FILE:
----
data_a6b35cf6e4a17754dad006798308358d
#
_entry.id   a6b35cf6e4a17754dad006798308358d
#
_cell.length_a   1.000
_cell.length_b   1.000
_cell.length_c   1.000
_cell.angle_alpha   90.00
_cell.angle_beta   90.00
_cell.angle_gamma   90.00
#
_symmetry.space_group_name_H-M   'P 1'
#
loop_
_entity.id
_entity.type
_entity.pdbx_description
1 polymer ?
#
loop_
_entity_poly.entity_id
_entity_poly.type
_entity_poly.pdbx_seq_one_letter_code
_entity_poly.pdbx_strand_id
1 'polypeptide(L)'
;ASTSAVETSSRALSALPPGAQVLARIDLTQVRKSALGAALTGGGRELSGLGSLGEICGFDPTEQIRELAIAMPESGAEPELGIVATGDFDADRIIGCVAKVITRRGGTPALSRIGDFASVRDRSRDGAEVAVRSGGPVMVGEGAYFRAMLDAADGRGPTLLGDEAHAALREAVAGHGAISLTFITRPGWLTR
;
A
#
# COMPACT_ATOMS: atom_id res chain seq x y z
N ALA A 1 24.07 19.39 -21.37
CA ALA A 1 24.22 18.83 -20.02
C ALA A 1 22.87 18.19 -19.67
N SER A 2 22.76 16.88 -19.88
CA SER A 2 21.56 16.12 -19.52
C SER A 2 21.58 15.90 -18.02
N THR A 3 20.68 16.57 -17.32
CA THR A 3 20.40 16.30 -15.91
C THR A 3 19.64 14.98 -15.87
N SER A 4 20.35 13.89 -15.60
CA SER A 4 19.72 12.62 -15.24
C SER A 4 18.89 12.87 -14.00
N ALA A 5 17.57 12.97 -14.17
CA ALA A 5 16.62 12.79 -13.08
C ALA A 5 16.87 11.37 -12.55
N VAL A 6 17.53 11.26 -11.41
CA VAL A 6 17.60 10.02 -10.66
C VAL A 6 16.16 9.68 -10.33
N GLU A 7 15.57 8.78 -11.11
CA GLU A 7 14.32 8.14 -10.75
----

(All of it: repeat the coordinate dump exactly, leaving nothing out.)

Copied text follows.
data_a6b35cf6e4a17754dad006798308358d
#
_entry.id   a6b35cf6e4a17754dad006798308358d
#
_cell.length_a   1.000
_cell.length_b   1.000
_cell.length_c   1.000
_cell.angle_alpha   90.00
_cell.angle_beta   90.00
_cell.angle_gamma   90.00
#
_symmetry.space_group_name_H-M   'P 1'
#
loop_
_entity.id
_entity.type
_entity.pdbx_description
1 polymer ?
#
loop_
_entity_poly.entity_id
_entity_poly.type
_entity_poly.pdbx_seq_one_letter_code
_entity_poly.pdbx_strand_id
1 'polypeptide(L)'
;ASTSAVETSSRALSALPPGAQVLARIDLTQVRKSALGAALTGGGRELSGLGSLGEICGFDPTEQIRELAIAMPESGAEPELGIVATGDFDADRIIGCVAKVITRRGGTPALSRIGDFASVRDRSRDGAEVAVRSGGPVMVGEGAYFRAMLDAADGRGPTLLGDEAHAALREAVAGHGAISLTFITRPGWLTR
;
A
#
# COMPACT_ATOMS: atom_id res chain seq x y z
N ALA A 1 24.07 19.39 -21.37
CA ALA A 1 24.22 18.83 -20.02
C ALA A 1 22.87 18.19 -19.67
N SER A 2 22.76 16.88 -19.88
CA SER A 2 21.56 16.12 -19.52
C SER A 2 21.58 15.90 -18.02
N THR A 3 20.68 16.57 -17.32
CA THR A 3 20.40 16.30 -15.91
C THR A 3 19.64 14.98 -15.87
N SER A 4 20.35 13.89 -15.60
CA SER A 4 19.72 12.62 -15.24
C SER A 4 18.89 12.87 -14.00
N ALA A 5 17.57 12.97 -14.17
CA ALA A 5 16.62 12.79 -13.08
C ALA A 5 16.87 11.37 -12.55
N VAL A 6 17.53 11.26 -11.41
CA VAL A 6 17.60 10.02 -10.66
C VAL A 6 16.16 9.68 -10.33
N GLU A 7 15.57 8.78 -11.11
CA GLU A 7 14.32 8.14 -10.75